On July 26th, a group of Niger’s military officers announced the toppling of President Mohamed Bazoum and the suspension of the country’s institutions. Since then, Mr Bazoum appears to have been detained by the junta in his own residence. Taking place less than six months after US Secretary of State Antony Blinken’s historic visit to Niamey, the coup is sending shock waves across the Sahel and in western capitals.
Mr Bazoum was a major partner of western countries in the regional fight against terrorism following his election in April 2021. Niger took centre stage in French and American strategies for the Sahel after governments in neighbouring Mali and Burkina Faso collapsed. Military coups in both countries forced France to withdraw the armed forces that were sent in 2013 to defend the Malian capital against Islamist extremists.
Eventually, diplomatic crises with the new military regimes in Mali and Burkina Faso left French President Emmanuel Macron with no choice but to withdraw 1,200 French soldiers to Niger. As a result, Niamey became a vital partner for Paris. The US followed a similar path with Mr Bazoum. Eight hundred soldiers from the US African Command are stationed in the country and help to train Niger’s armed forces. Germany and Italy also have small military detachments in the country.
In a region prone to military coups, western countries looked at Mr Bazoum as a democratically elected leader that needed their support. The threat of being overthrown was not new in Niamey. Since its independence in 1960, Niger has experienced no fewer than four coups. Soldiers attempted a coup against Mr Bazoum after his election in 2021, although it failed within hours.
From the beginning of his presidency, Mr Bazoum faced a series of challenges that exacerbated the tensions with the military establishment. The first and most obvious issue was the deterioration of the security environment in several areas of the country. On the western side of Niger, in regions bordering Mali, groups like Jama’at Nusrat Al Islam wal Muslimin launched repeated attacks.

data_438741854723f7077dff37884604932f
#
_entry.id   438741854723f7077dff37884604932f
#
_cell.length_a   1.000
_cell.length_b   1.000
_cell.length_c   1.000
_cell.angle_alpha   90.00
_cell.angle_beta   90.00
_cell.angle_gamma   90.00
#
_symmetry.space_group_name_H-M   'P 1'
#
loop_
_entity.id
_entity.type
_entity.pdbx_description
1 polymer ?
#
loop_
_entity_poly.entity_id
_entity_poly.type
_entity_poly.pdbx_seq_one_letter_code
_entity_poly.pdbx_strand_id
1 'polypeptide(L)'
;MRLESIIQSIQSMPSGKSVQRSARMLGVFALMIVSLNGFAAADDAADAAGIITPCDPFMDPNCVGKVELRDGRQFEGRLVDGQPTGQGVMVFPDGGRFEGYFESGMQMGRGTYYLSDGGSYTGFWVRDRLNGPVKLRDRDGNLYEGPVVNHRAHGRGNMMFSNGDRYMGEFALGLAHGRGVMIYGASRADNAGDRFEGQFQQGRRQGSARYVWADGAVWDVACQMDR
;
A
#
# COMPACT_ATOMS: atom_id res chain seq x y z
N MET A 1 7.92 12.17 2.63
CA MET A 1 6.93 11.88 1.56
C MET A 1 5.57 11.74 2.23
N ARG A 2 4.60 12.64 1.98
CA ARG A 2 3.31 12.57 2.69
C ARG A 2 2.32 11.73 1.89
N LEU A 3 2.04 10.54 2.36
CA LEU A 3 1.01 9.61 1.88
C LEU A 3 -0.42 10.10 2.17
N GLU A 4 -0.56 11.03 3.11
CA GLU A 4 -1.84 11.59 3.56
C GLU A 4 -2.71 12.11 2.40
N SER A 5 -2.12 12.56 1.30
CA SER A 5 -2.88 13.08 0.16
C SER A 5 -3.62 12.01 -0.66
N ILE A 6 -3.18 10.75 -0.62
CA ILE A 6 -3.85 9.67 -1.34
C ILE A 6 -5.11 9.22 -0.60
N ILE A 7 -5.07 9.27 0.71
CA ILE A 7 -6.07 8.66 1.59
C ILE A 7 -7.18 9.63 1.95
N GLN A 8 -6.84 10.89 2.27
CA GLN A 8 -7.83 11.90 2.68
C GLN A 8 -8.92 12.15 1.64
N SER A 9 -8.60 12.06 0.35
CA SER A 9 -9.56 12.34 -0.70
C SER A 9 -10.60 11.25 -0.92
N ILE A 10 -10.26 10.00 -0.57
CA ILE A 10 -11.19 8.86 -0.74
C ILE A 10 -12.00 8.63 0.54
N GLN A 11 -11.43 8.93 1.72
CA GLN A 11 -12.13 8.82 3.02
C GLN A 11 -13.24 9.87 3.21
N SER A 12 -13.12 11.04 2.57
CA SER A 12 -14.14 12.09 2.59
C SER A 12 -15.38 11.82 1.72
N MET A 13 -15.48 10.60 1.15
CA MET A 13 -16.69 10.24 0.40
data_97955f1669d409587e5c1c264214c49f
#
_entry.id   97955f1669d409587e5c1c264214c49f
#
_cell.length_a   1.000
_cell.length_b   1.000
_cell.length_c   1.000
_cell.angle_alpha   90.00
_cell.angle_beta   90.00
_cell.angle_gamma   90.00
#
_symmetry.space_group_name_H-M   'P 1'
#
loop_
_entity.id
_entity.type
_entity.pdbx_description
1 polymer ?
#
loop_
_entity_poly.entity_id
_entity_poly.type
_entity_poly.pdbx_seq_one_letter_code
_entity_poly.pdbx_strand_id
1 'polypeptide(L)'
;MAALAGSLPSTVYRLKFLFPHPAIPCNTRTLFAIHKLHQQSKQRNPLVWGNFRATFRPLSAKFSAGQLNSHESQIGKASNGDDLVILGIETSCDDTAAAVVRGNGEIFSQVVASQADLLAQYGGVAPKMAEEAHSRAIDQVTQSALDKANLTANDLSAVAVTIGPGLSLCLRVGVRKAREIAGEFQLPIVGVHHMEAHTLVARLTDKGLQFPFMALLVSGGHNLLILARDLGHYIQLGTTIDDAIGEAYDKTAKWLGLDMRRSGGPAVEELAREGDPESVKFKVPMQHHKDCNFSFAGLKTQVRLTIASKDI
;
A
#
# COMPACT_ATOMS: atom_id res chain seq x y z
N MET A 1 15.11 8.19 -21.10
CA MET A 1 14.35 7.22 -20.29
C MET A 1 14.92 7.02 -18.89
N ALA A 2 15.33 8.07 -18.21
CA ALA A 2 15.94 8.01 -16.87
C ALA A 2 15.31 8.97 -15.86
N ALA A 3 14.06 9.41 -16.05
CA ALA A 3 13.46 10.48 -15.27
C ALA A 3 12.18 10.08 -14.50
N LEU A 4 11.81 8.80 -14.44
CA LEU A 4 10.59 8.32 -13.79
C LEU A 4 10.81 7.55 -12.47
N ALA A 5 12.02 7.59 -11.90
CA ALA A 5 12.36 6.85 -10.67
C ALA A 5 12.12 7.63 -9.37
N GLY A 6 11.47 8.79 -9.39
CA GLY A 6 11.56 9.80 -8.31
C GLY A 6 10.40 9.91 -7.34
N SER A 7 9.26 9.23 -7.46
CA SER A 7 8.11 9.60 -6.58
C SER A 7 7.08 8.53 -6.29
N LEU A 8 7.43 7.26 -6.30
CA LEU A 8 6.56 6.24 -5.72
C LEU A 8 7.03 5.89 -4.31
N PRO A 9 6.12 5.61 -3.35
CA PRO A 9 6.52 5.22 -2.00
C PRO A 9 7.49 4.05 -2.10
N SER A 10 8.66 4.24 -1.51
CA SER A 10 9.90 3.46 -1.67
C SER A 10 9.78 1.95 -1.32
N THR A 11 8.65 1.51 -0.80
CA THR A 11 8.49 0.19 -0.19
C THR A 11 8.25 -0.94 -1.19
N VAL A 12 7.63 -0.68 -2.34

In the north, Niger suffers from instability coming from Libya following the collapse of the Muammar Qaddafi regime in 2011 and the growth of ISIS inside the country. Both Niger and Libya have struggled to control their shared border. Finally, in the south, Nigerien forces face another spillover conflict from the Lake Chad basin, where groups like Boko Haram and ISIS have been engaged in a turf war for several years.
Niger’s armed forces have contributed to several counterinsurgency campaigns, but with a modest annual budget of $244 million, they are fundamentally unable to respond to the country’s security demands. In addition to its operational deficiencies, Niger’s military has also been repeatedly accused by NGOs of carrying out abuses against citizens.
Finally, the budgetary constraints of the armed forces have been worsened by numerous corruption cases. In 2020, an audit revealed that $129 million, more than half of the annual defence budget, had been misappropriated by government officials. In the following years, Mr Bazoum stood firm on his desire to fight against endemic corruption, leading him to antagonise many officers in the old guard.
The scenario unfolding since Wednesday has been – sadly – predictable. However, its conclusion remains open. In the coming days, the officers behind the self-declared National Council for the Safeguard of the Country may not be able to maintain their grip on power. Meanwhile, Mr Bazoum’s supporters tell the media and social networks that other military units will not side with the junta.
For Mr Macron, this would be a familiar dilemma, one that he has faced in Mali and Burkina Faso. Eventually in both cases, and despite initial French efforts to maintain ties with the juntas, this proved diplomatically impossible and forced Paris to leave the countries.
This could well be the same conclusion in Niger.
In the longer term, such a scenario would dramatically compromise the fight against Islamist extremists in the Sahel. In the past two years, the military regimes in Mali and Burkina Faso have proved unable to secure better results on the battlefield than the civilian leaders they toppled. This would imply a retrenchment of western forces in other Western African countries such as the Ivory Coast, Benin or Ghana that may also fear the spillover effects of the events in Niger. Eventually, the crisis in Niamey will have consequences that go far beyond the borders of the country.
Jean-Loup Samaan is a senior research fellow at the Middle East Institute of the National University of Singapore. Prior to that, he was an associate professor of strategic studies at the UAE National Defence College in Abu Dhabi. He writes regularly on security and defence affairs in the Middle East, the Sahel and the Indo-Pacific region. This article was originally published in The National